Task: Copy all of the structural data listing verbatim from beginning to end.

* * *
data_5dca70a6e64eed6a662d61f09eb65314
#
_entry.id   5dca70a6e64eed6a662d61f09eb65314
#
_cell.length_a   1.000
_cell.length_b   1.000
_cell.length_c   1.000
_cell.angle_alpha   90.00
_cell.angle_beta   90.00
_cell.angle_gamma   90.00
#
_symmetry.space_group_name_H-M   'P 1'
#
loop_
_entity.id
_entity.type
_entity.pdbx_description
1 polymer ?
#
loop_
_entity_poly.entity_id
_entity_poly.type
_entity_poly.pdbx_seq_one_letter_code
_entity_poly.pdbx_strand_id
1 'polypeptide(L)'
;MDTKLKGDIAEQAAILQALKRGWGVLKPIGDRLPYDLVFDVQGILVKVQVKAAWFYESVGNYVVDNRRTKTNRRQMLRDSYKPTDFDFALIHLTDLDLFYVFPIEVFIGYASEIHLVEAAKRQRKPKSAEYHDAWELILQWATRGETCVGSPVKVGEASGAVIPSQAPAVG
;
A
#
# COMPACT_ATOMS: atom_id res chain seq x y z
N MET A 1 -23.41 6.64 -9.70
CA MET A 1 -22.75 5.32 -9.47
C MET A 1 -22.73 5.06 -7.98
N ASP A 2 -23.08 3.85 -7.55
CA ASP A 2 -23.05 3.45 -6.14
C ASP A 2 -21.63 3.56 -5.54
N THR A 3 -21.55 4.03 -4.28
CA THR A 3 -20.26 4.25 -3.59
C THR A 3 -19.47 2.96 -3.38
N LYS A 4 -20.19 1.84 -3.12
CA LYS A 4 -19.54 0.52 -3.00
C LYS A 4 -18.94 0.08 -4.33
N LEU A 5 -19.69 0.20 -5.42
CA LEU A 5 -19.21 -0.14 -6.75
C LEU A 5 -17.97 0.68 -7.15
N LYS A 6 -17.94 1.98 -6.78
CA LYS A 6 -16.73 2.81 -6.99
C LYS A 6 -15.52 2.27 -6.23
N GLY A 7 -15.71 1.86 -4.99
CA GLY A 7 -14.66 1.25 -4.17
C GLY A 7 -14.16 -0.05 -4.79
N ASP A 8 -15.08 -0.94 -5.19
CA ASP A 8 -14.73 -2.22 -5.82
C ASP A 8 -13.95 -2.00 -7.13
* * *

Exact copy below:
data_5dca70a6e64eed6a662d61f09eb65314
#
_entry.id   5dca70a6e64eed6a662d61f09eb65314
#
_cell.length_a   1.000
_cell.length_b   1.000
_cell.length_c   1.000
_cell.angle_alpha   90.00
_cell.angle_beta   90.00
_cell.angle_gamma   90.00
#
_symmetry.space_group_name_H-M   'P 1'
#
loop_
_entity.id
_entity.type
_entity.pdbx_description
1 polymer ?
#
loop_
_entity_poly.entity_id
_entity_poly.type
_entity_poly.pdbx_seq_one_letter_code
_entity_poly.pdbx_strand_id
1 'polypeptide(L)'
;MDTKLKGDIAEQAAILQALKRGWGVLKPIGDRLPYDLVFDVQGILVKVQVKAAWFYESVGNYVVDNRRTKTNRRQMLRDSYKPTDFDFALIHLTDLDLFYVFPIEVFIGYASEIHLVEAAKRQRKPKSAEYHDAWELILQWATRGETCVGSPVKVGEASGAVIPSQAPAVG
;
A
#
# COMPACT_ATOMS: atom_id res chain seq x y z
N MET A 1 -23.41 6.64 -9.70
CA MET A 1 -22.75 5.32 -9.47
C MET A 1 -22.73 5.06 -7.98
N ASP A 2 -23.08 3.85 -7.55
CA ASP A 2 -23.05 3.45 -6.14
C ASP A 2 -21.63 3.56 -5.54
N THR A 3 -21.55 4.03 -4.28
CA THR A 3 -20.26 4.25 -3.59
C THR A 3 -19.47 2.96 -3.38
N LYS A 4 -20.19 1.84 -3.12
CA LYS A 4 -19.54 0.52 -3.00
C LYS A 4 -18.94 0.08 -4.33
N LEU A 5 -19.69 0.20 -5.42
CA LEU A 5 -19.21 -0.14 -6.75
C LEU A 5 -17.97 0.68 -7.15
N LYS A 6 -17.94 1.98 -6.78
CA LYS A 6 -16.73 2.81 -6.99
C LYS A 6 -15.52 2.27 -6.23
N GLY A 7 -15.71 1.86 -4.99
CA GLY A 7 -14.66 1.25 -4.17
C GLY A 7 -14.16 -0.05 -4.79
N ASP A 8 -15.08 -0.94 -5.19
CA ASP A 8 -14.73 -2.22 -5.82
C ASP A 8 -13.95 -2.00 -7.13